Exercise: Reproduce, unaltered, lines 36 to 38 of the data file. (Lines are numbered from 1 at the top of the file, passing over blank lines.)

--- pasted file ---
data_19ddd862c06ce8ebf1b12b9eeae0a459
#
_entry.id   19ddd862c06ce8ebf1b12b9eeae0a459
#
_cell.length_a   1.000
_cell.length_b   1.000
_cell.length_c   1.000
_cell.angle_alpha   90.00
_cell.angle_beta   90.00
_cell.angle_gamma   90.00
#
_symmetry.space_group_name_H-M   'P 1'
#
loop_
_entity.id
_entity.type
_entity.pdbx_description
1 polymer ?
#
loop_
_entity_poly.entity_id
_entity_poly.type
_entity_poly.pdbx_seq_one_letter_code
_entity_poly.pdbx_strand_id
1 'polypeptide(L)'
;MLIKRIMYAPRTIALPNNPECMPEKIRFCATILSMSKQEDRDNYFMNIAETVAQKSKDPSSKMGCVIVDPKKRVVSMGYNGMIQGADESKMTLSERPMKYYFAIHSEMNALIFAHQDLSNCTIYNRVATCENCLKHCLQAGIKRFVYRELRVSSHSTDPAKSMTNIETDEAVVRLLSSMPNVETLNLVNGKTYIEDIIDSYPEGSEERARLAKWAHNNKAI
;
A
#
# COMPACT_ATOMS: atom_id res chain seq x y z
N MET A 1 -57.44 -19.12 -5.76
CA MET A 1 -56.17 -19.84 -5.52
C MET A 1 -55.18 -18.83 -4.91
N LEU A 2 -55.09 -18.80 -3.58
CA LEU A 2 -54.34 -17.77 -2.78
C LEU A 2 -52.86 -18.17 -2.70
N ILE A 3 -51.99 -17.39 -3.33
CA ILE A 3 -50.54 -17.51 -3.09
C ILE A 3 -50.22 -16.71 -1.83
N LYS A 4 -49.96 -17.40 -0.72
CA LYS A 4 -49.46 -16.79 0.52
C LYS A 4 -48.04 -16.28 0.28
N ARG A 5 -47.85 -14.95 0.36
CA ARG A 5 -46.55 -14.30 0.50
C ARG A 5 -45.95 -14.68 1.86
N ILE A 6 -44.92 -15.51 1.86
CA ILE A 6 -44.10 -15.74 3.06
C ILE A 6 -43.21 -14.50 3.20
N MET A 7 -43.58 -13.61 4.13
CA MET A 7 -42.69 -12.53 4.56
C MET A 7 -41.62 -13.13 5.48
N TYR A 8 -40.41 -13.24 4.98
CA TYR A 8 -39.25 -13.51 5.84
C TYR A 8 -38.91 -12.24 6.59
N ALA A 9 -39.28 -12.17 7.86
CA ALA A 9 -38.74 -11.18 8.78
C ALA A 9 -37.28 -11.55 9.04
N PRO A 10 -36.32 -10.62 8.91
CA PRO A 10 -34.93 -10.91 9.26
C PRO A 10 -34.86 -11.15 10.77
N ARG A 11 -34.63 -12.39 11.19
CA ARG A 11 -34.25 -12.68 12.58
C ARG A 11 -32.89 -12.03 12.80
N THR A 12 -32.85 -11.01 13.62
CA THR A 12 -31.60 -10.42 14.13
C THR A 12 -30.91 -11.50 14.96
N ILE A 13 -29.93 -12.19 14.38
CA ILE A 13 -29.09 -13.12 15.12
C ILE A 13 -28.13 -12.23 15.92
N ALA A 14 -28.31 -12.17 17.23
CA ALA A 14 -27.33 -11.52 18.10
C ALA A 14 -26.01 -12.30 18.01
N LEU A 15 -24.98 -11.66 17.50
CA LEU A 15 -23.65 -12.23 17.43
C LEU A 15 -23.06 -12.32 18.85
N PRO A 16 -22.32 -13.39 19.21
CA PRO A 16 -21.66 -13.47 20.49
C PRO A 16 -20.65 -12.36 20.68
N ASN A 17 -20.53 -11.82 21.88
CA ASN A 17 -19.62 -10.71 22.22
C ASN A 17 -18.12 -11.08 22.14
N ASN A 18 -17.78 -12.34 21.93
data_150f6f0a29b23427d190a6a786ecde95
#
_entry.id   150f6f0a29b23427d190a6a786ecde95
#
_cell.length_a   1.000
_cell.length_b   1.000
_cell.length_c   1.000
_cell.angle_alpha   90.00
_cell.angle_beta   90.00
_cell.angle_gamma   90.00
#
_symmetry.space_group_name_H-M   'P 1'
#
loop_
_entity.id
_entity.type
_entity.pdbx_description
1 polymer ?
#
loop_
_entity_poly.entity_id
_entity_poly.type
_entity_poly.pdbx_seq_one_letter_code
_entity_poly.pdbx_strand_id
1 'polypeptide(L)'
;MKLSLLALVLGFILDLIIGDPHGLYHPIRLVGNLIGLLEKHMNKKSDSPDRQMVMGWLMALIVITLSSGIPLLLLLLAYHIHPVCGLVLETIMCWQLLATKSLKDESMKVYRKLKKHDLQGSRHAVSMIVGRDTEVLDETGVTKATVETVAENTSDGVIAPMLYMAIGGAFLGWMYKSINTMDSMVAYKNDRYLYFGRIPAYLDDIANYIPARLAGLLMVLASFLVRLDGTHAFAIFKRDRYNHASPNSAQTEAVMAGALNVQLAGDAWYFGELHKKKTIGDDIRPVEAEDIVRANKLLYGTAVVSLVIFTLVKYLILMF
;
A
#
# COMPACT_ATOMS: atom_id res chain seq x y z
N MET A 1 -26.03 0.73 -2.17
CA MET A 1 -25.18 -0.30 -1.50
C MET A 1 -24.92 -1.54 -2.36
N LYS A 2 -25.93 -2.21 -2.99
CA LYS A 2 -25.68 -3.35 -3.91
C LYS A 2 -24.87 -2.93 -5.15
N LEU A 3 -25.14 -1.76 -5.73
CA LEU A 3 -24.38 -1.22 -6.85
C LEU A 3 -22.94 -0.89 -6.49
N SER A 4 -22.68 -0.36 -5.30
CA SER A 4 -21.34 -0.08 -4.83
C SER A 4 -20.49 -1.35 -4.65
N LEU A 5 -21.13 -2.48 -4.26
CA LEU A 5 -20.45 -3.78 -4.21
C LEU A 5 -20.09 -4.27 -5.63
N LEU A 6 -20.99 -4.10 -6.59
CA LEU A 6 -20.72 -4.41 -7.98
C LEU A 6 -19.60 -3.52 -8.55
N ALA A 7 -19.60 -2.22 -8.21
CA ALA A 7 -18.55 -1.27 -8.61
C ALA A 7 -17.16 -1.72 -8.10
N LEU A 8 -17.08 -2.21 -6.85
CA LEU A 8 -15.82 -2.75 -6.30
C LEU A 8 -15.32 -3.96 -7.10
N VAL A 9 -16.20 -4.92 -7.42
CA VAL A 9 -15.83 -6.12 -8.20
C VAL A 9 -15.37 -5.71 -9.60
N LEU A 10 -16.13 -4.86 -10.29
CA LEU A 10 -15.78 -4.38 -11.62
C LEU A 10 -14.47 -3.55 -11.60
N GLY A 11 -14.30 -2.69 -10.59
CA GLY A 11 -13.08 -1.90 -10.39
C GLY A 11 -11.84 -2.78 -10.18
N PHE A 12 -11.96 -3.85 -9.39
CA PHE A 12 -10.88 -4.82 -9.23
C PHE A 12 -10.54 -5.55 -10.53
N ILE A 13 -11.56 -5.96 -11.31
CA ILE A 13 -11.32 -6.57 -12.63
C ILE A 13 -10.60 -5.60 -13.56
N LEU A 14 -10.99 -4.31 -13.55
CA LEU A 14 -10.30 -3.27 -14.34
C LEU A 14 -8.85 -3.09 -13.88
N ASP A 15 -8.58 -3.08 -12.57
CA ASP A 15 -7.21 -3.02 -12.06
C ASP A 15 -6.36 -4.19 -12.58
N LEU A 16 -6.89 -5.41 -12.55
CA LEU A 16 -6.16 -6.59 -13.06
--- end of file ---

C LEU A 2 -52.86 -18.17 -2.70
N ILE A 3 -51.99 -17.39 -3.33
CA ILE A 3 -50.54 -17.51 -3.09